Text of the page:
Tuesday, 29 March 2011

in touch with everyday life

With my personal aversion to war, I am surprised how the news have become overtaken with Libyan issues, which for sure are of utmost importance, but I'd like to hear more about Japan dealing with the aftermath of the recent disaster. In the news the spotlights are on places where things explode or crush or drip with blood, as if humanity could only recognize itself in the moment of a blast and violence. Cameras never focus on the quotidien, the ordinary, the routines of everyday life that you have to build up from the rubble.

Nice to follow the diary of a Red Cross aid by Kathy Mueller, however scarce and so much lesser in volume than the fireworks of "breaking news" it may seem.

Friday, 18 March 2011

from the news

From BBC live I learn that in Japan, in the areas affected by the disaster, people are starving in hospitals. How come?

Thursday, 17 March 2011

upside down

I wanted to write a review of King's Speech today, but after seeing the pictures of snow falling on tsunami victims in Japan - the people stranded in debris of their former homes - I guess I'm not able to at the moment.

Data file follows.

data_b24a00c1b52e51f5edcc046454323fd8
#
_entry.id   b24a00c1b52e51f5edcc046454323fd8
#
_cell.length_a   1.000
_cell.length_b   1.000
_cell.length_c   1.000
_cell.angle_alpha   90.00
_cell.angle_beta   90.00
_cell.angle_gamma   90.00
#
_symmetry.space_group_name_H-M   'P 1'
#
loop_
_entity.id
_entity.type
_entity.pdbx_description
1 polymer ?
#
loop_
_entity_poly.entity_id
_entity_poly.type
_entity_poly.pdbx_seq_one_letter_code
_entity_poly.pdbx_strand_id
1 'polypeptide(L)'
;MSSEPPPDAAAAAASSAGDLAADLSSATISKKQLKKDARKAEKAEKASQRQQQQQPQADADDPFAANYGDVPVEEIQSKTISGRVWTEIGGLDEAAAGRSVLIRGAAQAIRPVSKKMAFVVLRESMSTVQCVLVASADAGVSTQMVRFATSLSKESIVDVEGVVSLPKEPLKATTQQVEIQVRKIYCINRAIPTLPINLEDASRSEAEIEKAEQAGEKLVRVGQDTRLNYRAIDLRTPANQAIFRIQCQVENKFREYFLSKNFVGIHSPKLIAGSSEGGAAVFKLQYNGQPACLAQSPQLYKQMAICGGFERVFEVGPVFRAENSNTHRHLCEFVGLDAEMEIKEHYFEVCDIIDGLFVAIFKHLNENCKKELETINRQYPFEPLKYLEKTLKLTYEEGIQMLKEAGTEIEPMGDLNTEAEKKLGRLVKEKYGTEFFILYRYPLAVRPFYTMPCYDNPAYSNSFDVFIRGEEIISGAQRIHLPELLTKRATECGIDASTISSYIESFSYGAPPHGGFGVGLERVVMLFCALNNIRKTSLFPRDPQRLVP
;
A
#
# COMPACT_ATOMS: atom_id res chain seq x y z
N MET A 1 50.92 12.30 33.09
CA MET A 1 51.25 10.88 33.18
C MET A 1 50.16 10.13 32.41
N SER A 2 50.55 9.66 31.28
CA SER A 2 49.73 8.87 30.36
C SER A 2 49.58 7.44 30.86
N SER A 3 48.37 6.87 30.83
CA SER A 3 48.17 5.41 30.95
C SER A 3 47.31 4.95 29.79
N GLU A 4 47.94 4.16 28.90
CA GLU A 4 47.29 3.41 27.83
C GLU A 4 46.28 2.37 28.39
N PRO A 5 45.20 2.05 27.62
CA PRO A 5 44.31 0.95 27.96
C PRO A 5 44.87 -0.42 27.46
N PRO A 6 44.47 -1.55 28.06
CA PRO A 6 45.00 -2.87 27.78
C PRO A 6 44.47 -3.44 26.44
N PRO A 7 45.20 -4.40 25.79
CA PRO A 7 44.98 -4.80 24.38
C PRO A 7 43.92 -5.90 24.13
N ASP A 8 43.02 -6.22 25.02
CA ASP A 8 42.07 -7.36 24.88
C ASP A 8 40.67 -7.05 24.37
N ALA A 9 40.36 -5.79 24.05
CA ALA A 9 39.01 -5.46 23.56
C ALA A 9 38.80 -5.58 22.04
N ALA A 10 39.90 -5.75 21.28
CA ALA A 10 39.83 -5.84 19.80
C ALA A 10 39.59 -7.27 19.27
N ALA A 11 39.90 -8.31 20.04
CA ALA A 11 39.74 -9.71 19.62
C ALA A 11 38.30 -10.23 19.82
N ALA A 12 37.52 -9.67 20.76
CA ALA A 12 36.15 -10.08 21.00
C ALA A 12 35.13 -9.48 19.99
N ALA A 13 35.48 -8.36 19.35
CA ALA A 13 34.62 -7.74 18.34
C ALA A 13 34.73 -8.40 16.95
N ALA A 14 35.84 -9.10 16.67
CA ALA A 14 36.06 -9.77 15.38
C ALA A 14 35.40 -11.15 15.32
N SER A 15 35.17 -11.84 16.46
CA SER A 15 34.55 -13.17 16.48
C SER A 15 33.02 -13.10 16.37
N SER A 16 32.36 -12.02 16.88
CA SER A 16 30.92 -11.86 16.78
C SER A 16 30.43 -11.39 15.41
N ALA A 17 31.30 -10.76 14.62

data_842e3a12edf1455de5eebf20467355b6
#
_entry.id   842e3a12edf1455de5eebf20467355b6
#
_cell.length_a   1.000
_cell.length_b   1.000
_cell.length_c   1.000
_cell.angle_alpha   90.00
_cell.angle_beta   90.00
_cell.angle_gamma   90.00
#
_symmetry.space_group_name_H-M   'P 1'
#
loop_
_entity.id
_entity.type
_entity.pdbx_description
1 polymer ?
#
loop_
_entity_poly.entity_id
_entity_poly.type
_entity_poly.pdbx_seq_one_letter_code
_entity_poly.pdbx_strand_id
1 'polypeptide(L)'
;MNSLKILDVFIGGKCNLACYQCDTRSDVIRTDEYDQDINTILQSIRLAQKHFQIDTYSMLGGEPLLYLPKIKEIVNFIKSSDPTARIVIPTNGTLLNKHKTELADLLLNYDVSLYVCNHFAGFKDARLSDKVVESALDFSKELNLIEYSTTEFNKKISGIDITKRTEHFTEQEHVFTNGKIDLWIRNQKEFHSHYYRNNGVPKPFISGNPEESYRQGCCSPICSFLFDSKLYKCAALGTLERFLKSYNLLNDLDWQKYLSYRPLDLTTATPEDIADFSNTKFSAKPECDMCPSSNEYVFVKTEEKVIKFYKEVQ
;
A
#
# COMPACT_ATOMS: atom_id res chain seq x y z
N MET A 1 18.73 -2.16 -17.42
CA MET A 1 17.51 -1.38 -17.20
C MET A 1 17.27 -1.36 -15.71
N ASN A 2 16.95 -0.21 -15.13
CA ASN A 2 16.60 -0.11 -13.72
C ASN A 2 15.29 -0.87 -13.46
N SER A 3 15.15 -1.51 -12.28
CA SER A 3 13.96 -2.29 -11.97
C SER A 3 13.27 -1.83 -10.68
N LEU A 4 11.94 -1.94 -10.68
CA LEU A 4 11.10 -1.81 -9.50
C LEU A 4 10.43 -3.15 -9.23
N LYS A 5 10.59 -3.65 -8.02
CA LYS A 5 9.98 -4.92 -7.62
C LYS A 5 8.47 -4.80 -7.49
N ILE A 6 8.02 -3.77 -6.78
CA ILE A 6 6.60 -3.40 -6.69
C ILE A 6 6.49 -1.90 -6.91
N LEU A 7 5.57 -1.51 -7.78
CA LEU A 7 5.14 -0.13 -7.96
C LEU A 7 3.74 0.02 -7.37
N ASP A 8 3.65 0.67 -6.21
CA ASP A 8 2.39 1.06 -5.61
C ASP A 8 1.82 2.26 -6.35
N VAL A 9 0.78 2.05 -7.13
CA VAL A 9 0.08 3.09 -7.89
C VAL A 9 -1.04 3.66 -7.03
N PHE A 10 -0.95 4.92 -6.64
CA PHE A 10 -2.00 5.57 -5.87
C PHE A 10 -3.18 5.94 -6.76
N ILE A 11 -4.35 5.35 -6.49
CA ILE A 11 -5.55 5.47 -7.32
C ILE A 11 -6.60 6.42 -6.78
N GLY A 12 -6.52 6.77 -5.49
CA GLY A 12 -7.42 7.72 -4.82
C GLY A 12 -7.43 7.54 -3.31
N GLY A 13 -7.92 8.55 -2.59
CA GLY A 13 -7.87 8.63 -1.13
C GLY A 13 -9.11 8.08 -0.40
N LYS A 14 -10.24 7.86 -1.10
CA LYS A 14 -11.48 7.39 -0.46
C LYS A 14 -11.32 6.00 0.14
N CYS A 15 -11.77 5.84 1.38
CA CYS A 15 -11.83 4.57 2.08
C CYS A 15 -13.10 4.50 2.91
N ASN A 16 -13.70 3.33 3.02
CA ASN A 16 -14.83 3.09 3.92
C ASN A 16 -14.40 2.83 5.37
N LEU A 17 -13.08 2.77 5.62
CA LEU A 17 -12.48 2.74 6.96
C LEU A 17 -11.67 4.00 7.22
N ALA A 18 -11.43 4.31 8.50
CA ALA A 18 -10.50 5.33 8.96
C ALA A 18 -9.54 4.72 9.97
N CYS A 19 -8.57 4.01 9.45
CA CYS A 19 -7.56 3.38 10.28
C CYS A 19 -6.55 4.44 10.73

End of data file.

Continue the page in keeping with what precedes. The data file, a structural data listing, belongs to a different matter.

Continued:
If I lived any nearer, I'd offer a bed in our flat.

Wednesday, 16 March 2011

king's speech

Gripping, moving, intelligent, funny!
Made me quite speechless today, so this has to suffice for now - until I get my voice back.

Friday, 4 March 2011

old love never dies

I came across the word "autodidact" today which immediately made me remember my first English handbook. I found it on my Dad's bookshelf; the title read "Język angielski dla samouków" ("Teach Yourself English Manual") and the edition dated 1958. It consisted of twelve booklets and a glossary. I fell in love with it at the first sight and started rewriting phrases that sounded absolutely charming, like "my pen is read" or "the book is on the table". At that time I was perhaps thirteen which nowadays would sound strange for a beginner's age, as children (including my own) start practising in kindergarten. In that era, however, every Polish child was supposed to learn and adore Russian and in less frequent cases had the opportunity to pick up some German. English was an extravagance.

I remember this fascination with English never stopped in my teens. I used to watch "Demspey and Makepiece" or "Robin of Sherwood" tv series with a pencil and a piece of paper to note down phrases. A year after I'd discovered the dusty handbook, I got my first private English teacher, just at the other end of the city, a half an hour drive (my parents were hoping one day I would leave our communist country for some democratic, English speaking one). But then the Round Table occurred, and I have never emigrated nor had the chance to contemplate such possibility, as well as never stopped exploring English.